The definition of insanity? Or are you just human?

human behavior

What is the definition of “insanity?”

I have been locked in a lifelong battle with personal finances that I have been losing over and over and over.

I CAN NOT seem to implement and maintain responsible behavior when it comes to managing my money.

I feel like a failure. I feel defeated. I feel hopeless.

I have friends for whom financial management seems second nature. They are sitting on piles of money and never stress out about it. And they don’t make any more money than I do, they just behave like responsible adults.

My wife and I make a good living. We’ll never be rich, but we do okay. Yet I should have a LOT more saved away for retirement by now. I should have a LOT more equity in my house by now. I’m almost 50.

I’m not a “stuff” guy. I don’t buy expensive cars, clothes, things. Where the hell is my money going and why can’t I seem to control it???

This is the conversation that has been going on my entire life.

Until recently.

Fiscal responsibility is my Waterloo.

I have my health habits dialed in, but when it comes to managing money I can’t seem to get my act together and it leaves me feeling defeated.

Periodically, I will flirt with change, but it never sticks, it never lasts, and I end up in the emotional basement again, repeating the same ineffective behavior.

I’m tired of feeling powerless to change. There is nothing quite as self-reducing as feeling powerless.

Have I lost my mind? Am I insane?

The definition of insanity is doing the same thing over and over and expecting a different result, right?

Right?

Wrong.

Don’t believe everything you hear!

The definition of insanity is NOT “doing the same thing over and over and expecting a different result.” This cultural belief belongs in the bucket of popular wisdom that includes gems like:

  • It takes 21 days to form a habit (it doesn’t).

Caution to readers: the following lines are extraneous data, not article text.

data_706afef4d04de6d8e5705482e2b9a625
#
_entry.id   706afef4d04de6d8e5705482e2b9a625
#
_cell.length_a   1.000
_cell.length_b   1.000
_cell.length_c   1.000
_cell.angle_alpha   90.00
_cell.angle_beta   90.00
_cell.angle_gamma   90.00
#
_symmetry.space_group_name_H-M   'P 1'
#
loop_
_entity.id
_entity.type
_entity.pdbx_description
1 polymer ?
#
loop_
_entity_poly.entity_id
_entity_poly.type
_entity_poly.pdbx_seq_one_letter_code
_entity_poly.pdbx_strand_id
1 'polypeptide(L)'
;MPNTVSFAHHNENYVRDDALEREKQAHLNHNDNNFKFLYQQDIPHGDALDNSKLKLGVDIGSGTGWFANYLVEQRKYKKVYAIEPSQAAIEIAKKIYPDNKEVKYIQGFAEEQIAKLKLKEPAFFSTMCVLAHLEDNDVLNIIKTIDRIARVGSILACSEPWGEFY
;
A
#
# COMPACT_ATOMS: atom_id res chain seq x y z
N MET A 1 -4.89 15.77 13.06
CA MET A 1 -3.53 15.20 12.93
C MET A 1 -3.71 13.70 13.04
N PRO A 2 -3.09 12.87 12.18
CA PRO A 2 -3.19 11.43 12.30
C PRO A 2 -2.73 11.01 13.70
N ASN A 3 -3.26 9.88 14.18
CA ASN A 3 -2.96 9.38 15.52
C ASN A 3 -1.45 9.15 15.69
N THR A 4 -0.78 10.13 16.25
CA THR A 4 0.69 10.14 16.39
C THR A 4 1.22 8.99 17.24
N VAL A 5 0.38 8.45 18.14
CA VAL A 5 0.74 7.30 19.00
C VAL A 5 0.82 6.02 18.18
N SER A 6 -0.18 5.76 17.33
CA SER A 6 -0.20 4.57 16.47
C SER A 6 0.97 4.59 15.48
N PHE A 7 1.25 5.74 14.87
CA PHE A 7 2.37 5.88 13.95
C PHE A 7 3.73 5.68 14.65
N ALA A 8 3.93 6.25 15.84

• If you want to lose weight you should stick to 1,200 calories per day (nope).
  • Weight loss is all about calories in vs. calories out (it’s not).
  • Never eat after 6pm (why?).
  • Skipping breakfast leads to weight gain (not true).

It sure SEEMS like insanity, doing the same thing over and over and expecting a different result. But it’s not. As a matter of fact, it’s quite natural and normal.

And it’s known as status quo bias.

I was first introduced to status quo bias my junior year of high school, but I didn’t realize it. I was required to memorize and recite the opening to the Declaration of Independence (I still remember it, feel free to test me).

Recently, a portion of it jumped out at me:

“…and accordingly all experience hath shown that mankind are more disposed to suffer, while evils are sufferable, than to right themselves by abolishing the forms to which they are accustomed. “

Let’s unpack that. What Thomas Jefferson was saying is that humans are more likely to put up with things that suck, as long as they’re survivable, than they are to change.

What he was describing, without even knowing it, is status quo bias.

Status quo bias is the human tendency to repeat the same behavior and decision-making over and over.

Why do we do it? For many reasons, but basically because it’s safe and familiar.

In a way, this approach makes sense evolutionarily. When we evolved in a natural, danger-filled environment it made sense to repeat behavior that resulted in survival. We adapted to protect ourselves.

In my case, I continued to repeat my approach to personal finances because it was familiar to me, required less energy than behavior change, and, while it wasn’t leading to the result that I really wanted, it wasn’t driving me to bankruptcy, either.

It was, as Thomas Jefferson said, “sufferable.” As long as it was “sufferable,” why change it?

Our brains and behavior